Deregulated electricity sounds complicated. But it really isn’t. Energy deregulation really means energy choice. In this case, it means you no longer must buy the electricity you use from the utility that serves your area.
What deregulation doesn’t mean is that you need a new meter, wires, poles or anything else. Put simply, the electricity you buy will continue to be delivered by the same utility you already have, running through the same wires into the same meter. The only thing that changes is the company selling you the electricity you use – it no longer will be your utility.
How do I look for an electricity supplier?
In most areas that have energy choice, a number of providers – including your utility – will be glad to sell you electricity or natural gas. You can search each through the Internet, and you’ll be bombarded with prices (all expressed in cents per kilowatt hour). Some plans are for a specific number of months; others are month-to-month. Some have fixed rates throughout that term; others can vary from month-to-month. Some use electricity derived from renewable sources; others, not so much.
All that information makes comparing plans difficult. Unless you use sites such as ChooseEnergy.com. Here’s the drill:
- Enter your ZIP code to see plans specific to your area. Suppliers charge different rates in different states. Added benefit of using ChooseEnergy.com: We work only with trusted providers.
- Use our filters to decide which factors are most important to you: Price, plan term, brand, green energy mix, etc.
- Compare plans in one spot, make a decision, and start the enrollment process – we call it a process, but it only takes minutes.
- Your new provider will contact your old one to inform it of the switch and make things go smoothly.
- Enjoy continued service with no interruption.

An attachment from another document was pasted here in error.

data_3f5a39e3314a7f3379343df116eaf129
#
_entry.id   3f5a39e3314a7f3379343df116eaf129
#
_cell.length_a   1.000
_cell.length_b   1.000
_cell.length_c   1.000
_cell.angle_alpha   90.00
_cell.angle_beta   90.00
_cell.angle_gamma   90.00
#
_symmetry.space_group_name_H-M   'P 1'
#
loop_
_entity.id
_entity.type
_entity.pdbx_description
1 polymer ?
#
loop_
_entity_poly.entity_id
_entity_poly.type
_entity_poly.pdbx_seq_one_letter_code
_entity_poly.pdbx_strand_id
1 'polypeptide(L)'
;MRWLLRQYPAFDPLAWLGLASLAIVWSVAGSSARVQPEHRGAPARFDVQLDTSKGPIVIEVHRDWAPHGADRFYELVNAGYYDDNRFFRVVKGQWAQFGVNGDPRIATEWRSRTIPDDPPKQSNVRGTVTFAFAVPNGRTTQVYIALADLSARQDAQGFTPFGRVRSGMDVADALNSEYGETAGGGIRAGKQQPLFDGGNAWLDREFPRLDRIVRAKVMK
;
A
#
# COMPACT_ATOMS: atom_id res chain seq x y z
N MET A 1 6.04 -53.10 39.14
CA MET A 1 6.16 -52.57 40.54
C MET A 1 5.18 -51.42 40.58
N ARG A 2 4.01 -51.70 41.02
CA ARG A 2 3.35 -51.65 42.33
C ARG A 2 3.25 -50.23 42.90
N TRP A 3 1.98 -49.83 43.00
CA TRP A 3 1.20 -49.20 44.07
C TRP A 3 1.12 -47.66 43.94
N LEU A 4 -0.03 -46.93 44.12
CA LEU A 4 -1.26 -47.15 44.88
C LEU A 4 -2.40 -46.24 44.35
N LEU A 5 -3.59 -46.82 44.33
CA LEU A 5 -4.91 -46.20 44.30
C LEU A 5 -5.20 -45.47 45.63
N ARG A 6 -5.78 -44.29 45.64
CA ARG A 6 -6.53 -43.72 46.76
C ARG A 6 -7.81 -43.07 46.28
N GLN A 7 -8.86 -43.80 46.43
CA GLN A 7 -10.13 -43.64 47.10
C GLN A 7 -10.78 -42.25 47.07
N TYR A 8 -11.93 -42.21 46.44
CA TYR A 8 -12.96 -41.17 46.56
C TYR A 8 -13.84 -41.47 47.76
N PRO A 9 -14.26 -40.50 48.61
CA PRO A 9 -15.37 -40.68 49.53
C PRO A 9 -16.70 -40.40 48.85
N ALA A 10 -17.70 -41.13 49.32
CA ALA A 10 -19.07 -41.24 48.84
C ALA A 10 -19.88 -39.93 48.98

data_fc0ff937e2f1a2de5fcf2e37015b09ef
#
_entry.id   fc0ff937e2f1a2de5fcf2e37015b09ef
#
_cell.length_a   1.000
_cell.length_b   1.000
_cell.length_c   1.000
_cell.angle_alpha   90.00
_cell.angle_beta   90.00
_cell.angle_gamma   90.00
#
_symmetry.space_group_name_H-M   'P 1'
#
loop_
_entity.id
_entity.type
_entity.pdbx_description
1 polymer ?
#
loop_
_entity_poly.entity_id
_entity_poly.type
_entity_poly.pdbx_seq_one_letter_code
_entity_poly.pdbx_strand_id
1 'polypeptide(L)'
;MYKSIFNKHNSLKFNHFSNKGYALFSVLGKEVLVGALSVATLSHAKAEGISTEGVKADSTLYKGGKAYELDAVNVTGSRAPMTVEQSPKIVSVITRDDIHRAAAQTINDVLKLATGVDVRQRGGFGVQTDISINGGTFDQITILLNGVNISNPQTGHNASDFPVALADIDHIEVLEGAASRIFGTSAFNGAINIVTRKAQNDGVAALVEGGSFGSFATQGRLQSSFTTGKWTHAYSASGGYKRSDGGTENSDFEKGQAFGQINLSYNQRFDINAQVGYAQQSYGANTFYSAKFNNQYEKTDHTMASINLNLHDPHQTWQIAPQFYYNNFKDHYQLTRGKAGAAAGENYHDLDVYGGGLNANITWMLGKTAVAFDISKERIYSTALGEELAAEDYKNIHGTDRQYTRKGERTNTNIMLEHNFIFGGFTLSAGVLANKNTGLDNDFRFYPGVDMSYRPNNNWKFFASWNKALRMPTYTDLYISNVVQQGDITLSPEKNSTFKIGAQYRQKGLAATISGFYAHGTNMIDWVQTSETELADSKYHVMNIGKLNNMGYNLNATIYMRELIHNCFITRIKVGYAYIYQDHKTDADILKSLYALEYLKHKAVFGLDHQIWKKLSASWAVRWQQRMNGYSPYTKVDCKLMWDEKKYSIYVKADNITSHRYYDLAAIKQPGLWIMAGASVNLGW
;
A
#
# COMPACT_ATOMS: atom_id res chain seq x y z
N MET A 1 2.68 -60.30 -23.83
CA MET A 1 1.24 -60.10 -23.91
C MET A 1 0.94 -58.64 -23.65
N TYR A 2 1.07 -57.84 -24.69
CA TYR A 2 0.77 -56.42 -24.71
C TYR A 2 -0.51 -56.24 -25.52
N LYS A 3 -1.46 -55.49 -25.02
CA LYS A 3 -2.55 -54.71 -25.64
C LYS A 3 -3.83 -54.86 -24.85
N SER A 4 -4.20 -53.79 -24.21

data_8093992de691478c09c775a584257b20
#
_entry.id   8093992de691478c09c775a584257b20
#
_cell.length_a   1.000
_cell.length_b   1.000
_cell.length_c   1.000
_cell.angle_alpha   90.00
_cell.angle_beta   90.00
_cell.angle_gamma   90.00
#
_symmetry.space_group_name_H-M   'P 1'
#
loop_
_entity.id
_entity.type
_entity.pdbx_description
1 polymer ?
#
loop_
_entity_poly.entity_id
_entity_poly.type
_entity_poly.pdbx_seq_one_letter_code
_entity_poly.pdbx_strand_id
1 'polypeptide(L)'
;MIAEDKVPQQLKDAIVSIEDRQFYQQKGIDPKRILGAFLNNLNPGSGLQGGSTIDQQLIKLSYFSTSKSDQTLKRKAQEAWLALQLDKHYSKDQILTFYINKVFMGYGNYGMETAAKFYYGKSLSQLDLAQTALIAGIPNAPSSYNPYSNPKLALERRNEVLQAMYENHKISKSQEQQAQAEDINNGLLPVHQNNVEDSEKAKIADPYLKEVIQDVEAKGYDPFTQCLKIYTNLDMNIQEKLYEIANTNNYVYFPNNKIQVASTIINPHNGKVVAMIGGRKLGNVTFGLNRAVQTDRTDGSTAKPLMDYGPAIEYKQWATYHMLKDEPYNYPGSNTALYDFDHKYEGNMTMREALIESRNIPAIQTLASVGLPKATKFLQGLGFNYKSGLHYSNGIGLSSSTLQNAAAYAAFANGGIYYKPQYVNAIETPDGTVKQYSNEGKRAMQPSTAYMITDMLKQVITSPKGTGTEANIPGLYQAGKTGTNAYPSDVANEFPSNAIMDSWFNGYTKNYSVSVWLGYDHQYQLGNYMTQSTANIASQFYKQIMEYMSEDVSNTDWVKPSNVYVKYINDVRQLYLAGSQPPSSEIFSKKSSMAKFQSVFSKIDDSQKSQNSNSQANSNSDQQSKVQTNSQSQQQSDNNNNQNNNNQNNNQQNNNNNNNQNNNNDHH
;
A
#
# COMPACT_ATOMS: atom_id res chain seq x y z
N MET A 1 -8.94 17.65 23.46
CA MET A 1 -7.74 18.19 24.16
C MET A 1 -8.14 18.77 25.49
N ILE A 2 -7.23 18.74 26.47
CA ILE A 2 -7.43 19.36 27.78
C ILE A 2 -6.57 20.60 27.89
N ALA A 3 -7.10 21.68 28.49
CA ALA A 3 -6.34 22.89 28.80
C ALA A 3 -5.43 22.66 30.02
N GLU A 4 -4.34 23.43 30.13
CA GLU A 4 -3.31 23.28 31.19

But how do I choose among providers?
That’s up to you. You might like the name of the provider, or see a low rate, or find a plan that uses 100% renewable energy. Those are all valid reasons – even the name one. That’s the beauty of energy choice – it’s your decision for your reasons, not anyone else’s.
But we have a little advice we can offer:
- Price. Seems like a no-brainer, right? Pick the lowest price. Sign up. Forget it. And that’s the problem. The lowest prices often pair with six-month plans. Which is fine as long as you’re prepared to shop again in six months. Because if you don’t, your provider likely will enroll you again at its default rate, which will likely be higher than the one you signed up for.
No one is trying to trick you – you’ll get notice that your six-month plan is running out. But it’s up to you to be responsible at that point. If that’s not your strong suit, or if you don’t want to be constantly shopping for the best rates, approach this one with caution.
- Get your fix. Fixed rate, that is. Your utility sells power at a variable rate. Prices are tied to the market, which can be affected by any number of factors. Remember, for example, what happens to gasoline prices when hurricanes disrupt pipelines. Spikes are great for volleyball, not so much for energy prices and budgets. That’s why suppliers offer fixed-rate plans – ranging from six months (see above for why these might not be right for you) to three years, sometimes even longer.
The idea is to lock in your electricity supply rate; then, any variations in your monthly bills will come from changes in how much electricity you use (which you can control) and how much your utility charges to deliver it (which you can’t control).
- Term. If you really like the set it and forget it option, look at a 24- or 36-month plan. It’s like buying insurance against one of those price spikes we just mentioned. Electricity is a volatile commodity – market prices can change daily. A 24- or 36-month plan gives you protection against this volatility.
Now let’s be fully transparent: These plans usually include early termination fees if you try to get out of the contract before the term is up. Read the fine print – your terms and conditions – carefully.
So what happens if you move before your plan term is up?
Again, read the fine print carefully before you sign up. But if your supplier offers service at your new address, you may be able take your plan with you – no harm done. And if your supplier doesn’t offer service at your new address, the early termination fee could be waived. Once again, with feeling: Read the fine print carefully and ask questions.
Which strategy is best for you? That depends on you and how comfortable you feel with shopping and risk. But set it and forget it (at least for two years) sounds like a good, low-hassle option for most customers.